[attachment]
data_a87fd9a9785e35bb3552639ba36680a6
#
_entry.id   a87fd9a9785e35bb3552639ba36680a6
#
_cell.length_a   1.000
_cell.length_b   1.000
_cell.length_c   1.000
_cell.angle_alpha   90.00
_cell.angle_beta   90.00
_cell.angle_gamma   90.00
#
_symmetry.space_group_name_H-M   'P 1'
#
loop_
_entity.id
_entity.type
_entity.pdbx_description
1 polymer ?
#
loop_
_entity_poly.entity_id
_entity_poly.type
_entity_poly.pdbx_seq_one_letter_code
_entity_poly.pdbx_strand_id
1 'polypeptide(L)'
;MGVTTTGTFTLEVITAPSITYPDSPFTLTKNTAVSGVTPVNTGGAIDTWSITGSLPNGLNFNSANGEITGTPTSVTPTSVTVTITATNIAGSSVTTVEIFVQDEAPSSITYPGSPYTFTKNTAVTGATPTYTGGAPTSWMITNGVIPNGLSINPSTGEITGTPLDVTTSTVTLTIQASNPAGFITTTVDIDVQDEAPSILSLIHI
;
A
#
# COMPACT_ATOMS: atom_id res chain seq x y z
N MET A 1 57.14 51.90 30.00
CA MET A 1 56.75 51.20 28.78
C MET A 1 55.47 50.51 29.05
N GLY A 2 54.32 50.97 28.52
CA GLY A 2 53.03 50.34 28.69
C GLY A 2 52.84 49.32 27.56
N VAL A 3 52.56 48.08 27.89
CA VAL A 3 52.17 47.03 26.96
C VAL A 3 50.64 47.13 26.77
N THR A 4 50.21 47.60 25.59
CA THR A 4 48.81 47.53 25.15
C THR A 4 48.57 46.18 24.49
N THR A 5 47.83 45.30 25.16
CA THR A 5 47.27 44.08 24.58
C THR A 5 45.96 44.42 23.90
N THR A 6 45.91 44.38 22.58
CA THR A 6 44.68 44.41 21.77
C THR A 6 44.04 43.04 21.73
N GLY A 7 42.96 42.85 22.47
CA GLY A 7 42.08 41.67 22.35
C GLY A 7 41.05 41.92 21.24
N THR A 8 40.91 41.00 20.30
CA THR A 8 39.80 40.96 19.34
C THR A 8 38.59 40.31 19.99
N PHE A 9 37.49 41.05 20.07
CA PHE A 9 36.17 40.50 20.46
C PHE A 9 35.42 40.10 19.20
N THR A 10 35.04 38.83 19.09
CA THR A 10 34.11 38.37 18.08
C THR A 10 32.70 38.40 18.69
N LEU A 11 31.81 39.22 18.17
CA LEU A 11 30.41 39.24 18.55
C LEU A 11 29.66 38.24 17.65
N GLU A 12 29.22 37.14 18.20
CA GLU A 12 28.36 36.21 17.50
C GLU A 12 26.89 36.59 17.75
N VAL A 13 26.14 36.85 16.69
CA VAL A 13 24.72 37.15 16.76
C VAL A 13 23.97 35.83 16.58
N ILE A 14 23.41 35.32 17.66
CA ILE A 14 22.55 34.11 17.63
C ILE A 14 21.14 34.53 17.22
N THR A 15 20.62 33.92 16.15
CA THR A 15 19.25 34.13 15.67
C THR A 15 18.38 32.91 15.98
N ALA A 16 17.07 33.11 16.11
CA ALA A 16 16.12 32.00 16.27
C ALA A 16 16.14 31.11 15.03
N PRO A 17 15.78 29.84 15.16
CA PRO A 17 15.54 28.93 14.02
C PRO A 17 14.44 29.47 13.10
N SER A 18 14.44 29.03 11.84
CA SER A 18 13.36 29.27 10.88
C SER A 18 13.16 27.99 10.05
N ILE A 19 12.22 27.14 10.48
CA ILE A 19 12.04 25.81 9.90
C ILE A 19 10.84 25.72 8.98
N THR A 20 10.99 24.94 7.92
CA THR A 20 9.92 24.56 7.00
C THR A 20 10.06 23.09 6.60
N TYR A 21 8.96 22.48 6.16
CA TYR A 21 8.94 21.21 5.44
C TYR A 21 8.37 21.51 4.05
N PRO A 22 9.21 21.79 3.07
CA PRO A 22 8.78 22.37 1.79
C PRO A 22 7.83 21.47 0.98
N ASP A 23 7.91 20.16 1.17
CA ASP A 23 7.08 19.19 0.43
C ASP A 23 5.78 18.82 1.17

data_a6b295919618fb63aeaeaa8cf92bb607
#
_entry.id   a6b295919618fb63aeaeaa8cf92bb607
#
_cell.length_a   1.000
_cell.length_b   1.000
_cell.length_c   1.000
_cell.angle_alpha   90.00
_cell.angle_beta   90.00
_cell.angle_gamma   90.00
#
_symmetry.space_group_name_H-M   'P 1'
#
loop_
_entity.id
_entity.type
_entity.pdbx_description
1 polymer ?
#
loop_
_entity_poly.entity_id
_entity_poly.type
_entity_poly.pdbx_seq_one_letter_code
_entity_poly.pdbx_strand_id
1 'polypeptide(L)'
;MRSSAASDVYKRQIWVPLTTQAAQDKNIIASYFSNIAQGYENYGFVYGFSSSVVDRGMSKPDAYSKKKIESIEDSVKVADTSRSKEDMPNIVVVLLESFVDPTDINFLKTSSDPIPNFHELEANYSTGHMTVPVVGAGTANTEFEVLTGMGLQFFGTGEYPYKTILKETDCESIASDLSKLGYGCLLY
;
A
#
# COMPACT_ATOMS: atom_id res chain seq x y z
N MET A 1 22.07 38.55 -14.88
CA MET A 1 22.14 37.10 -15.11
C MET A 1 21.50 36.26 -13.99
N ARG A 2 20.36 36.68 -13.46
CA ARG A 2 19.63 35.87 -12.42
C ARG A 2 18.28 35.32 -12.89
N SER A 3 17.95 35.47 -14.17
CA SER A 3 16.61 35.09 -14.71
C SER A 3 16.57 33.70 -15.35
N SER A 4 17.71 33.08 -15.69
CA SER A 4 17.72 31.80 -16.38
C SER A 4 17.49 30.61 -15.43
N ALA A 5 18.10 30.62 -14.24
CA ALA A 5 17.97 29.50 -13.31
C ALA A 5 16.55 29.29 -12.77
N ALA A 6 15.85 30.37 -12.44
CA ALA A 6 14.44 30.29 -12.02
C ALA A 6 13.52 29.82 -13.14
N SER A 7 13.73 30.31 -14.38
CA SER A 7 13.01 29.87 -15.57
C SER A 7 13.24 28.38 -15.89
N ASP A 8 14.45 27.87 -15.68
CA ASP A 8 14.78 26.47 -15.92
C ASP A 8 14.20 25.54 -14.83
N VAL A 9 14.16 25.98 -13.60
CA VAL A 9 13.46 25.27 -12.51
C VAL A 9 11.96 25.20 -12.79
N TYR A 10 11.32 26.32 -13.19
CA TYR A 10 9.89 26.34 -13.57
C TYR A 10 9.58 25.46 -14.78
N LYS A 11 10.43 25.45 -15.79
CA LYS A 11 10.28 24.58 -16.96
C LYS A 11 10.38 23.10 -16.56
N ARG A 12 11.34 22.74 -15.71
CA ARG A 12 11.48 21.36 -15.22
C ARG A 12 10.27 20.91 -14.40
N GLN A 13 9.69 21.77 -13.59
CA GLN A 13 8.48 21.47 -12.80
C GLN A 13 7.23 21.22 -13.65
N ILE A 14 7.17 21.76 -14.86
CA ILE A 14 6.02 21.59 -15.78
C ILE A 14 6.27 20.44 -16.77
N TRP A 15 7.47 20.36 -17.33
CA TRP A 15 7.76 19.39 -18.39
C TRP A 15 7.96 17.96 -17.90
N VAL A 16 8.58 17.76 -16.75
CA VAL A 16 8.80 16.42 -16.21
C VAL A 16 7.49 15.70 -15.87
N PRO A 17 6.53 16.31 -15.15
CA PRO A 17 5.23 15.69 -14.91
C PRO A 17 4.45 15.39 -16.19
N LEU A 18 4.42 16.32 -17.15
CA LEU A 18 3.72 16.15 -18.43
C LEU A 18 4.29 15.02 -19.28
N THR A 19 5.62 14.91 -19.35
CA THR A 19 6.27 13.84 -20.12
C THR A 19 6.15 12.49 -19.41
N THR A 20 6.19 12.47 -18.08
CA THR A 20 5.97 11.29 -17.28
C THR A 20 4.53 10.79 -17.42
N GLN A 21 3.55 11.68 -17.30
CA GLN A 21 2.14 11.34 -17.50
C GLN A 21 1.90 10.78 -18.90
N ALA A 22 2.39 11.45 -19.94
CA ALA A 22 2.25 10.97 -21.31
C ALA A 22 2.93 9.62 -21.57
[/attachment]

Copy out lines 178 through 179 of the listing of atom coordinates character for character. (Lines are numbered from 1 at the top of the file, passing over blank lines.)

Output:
N PRO A 17 6.53 16.31 -15.15
CA PRO A 17 5.23 15.69 -14.91